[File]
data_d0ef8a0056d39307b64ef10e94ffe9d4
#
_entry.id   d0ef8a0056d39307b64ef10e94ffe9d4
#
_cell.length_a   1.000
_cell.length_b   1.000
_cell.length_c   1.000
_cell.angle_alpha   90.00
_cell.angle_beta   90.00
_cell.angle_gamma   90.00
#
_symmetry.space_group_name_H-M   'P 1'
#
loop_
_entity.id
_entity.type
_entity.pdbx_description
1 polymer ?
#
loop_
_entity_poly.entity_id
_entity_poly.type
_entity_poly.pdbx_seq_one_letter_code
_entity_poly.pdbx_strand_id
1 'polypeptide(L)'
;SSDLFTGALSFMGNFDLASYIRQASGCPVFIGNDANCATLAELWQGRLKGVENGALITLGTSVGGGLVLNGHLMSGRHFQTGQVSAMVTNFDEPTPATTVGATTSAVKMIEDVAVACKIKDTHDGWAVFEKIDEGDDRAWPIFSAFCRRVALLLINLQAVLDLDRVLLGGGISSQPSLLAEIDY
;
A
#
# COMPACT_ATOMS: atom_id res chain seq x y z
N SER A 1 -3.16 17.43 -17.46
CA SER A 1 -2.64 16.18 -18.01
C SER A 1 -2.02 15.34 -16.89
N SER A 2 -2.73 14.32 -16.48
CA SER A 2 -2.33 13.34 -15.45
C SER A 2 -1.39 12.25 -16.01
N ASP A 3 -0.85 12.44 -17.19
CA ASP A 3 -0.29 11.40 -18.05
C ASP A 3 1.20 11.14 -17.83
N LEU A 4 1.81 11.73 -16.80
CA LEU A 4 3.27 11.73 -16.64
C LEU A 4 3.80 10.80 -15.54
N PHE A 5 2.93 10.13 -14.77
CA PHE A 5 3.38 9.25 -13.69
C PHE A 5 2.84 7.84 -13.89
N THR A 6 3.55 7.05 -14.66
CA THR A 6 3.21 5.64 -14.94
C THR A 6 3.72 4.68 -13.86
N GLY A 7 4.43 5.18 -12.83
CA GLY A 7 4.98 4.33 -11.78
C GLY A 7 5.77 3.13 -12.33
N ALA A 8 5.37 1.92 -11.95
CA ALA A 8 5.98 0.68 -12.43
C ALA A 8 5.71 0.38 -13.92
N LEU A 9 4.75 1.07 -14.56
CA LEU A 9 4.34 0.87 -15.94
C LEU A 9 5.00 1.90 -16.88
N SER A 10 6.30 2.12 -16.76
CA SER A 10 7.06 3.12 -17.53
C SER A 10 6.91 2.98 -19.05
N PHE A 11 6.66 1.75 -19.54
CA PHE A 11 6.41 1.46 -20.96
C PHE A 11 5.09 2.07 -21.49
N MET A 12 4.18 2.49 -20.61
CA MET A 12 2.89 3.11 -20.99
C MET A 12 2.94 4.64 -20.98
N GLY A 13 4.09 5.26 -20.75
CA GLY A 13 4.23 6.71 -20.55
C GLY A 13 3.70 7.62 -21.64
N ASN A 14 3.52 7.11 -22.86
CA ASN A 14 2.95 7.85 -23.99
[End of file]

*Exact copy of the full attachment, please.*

data_d0ef8a0056d39307b64ef10e94ffe9d4
#
_entry.id   d0ef8a0056d39307b64ef10e94ffe9d4
#
_cell.length_a   1.000
_cell.length_b   1.000
_cell.length_c   1.000
_cell.angle_alpha   90.00
_cell.angle_beta   90.00
_cell.angle_gamma   90.00
#
_symmetry.space_group_name_H-M   'P 1'
#
loop_
_entity.id
_entity.type
_entity.pdbx_description
1 polymer ?
#
loop_
_entity_poly.entity_id
_entity_poly.type
_entity_poly.pdbx_seq_one_letter_code
_entity_poly.pdbx_strand_id
1 'polypeptide(L)'
;SSDLFTGALSFMGNFDLASYIRQASGCPVFIGNDANCATLAELWQGRLKGVENGALITLGTSVGGGLVLNGHLMSGRHFQTGQVSAMVTNFDEPTPATTVGATTSAVKMIEDVAVACKIKDTHDGWAVFEKIDEGDDRAWPIFSAFCRRVALLLINLQAVLDLDRVLLGGGISSQPSLLAEIDY
;
A
#
# COMPACT_ATOMS: atom_id res chain seq x y z
N SER A 1 -3.16 17.43 -17.46
CA SER A 1 -2.64 16.18 -18.01
C SER A 1 -2.02 15.34 -16.89
N SER A 2 -2.73 14.32 -16.48
CA SER A 2 -2.33 13.34 -15.45
C SER A 2 -1.39 12.25 -16.01
N ASP A 3 -0.85 12.44 -17.19
CA ASP A 3 -0.29 11.40 -18.05
C ASP A 3 1.20 11.14 -17.83
N LEU A 4 1.81 11.73 -16.80
CA LEU A 4 3.27 11.73 -16.64
C LEU A 4 3.80 10.80 -15.54
N PHE A 5 2.93 10.13 -14.77
CA PHE A 5 3.38 9.25 -13.69
C PHE A 5 2.84 7.84 -13.89
N THR A 6 3.55 7.05 -14.66
CA THR A 6 3.21 5.64 -14.94
C THR A 6 3.72 4.68 -13.86
N GLY A 7 4.43 5.18 -12.83
CA GLY A 7 4.98 4.33 -11.78
C GLY A 7 5.77 3.13 -12.33
N ALA A 8 5.37 1.92 -11.95
CA ALA A 8 5.98 0.68 -12.43
C ALA A 8 5.71 0.38 -13.92
N LEU A 9 4.75 1.07 -14.56
CA LEU A 9 4.34 0.87 -15.94
C LEU A 9 5.00 1.90 -16.88
N SER A 10 6.30 2.12 -16.76
CA SER A 10 7.06 3.12 -17.53
C SER A 10 6.91 2.98 -19.05
N PHE A 11 6.66 1.75 -19.54
CA PHE A 11 6.41 1.46 -20.96
C PHE A 11 5.09 2.07 -21.49
N MET A 12 4.18 2.49 -20.61
CA MET A 12 2.89 3.11 -20.99
C MET A 12 2.94 4.64 -20.98
N GLY A 13 4.09 5.26 -20.75
CA GLY A 13 4.23 6.71 -20.55
C GLY A 13 3.70 7.62 -21.64
N ASN A 14 3.52 7.11 -22.86
CA ASN A 14 2.95 7.85 -23.99